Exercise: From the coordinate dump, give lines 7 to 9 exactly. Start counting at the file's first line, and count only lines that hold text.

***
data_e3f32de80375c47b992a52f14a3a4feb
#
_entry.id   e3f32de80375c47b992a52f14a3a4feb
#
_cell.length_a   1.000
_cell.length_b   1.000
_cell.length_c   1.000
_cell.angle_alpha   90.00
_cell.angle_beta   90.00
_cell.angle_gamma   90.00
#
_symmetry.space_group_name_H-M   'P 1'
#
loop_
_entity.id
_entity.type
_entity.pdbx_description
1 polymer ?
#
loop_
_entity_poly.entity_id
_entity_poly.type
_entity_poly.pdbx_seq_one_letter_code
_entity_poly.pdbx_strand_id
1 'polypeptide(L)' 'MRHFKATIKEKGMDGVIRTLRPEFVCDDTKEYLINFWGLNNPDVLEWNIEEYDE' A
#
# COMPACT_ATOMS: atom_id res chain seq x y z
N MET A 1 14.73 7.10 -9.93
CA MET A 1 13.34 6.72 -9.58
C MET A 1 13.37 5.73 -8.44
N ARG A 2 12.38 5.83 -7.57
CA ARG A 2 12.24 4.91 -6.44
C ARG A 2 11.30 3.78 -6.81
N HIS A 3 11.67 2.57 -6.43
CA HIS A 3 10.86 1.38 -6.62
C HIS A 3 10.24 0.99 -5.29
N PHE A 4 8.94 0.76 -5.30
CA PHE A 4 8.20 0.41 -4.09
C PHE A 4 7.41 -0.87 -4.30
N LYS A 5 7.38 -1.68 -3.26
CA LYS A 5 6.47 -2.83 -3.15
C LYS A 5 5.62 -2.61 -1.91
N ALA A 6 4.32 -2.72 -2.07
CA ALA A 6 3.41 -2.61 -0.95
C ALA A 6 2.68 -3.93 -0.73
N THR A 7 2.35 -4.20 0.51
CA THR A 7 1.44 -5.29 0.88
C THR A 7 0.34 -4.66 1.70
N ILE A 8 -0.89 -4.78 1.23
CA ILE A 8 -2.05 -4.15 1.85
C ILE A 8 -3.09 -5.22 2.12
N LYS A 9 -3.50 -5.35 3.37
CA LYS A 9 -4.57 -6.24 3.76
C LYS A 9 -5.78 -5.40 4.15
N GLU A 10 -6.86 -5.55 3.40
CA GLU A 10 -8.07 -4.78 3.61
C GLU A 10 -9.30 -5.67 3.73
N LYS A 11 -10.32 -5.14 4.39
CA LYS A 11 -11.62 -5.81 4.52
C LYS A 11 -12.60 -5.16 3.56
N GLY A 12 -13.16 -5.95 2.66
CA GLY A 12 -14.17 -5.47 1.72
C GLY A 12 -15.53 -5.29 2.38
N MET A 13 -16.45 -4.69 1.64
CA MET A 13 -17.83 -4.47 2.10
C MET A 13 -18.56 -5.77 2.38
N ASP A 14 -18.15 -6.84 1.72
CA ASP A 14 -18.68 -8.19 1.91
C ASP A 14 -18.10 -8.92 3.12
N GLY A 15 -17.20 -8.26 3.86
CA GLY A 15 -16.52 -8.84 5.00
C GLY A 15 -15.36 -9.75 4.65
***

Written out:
_cell.length_c   1.000
_cell.angle_alpha   90.00
_cell.angle_beta   90.00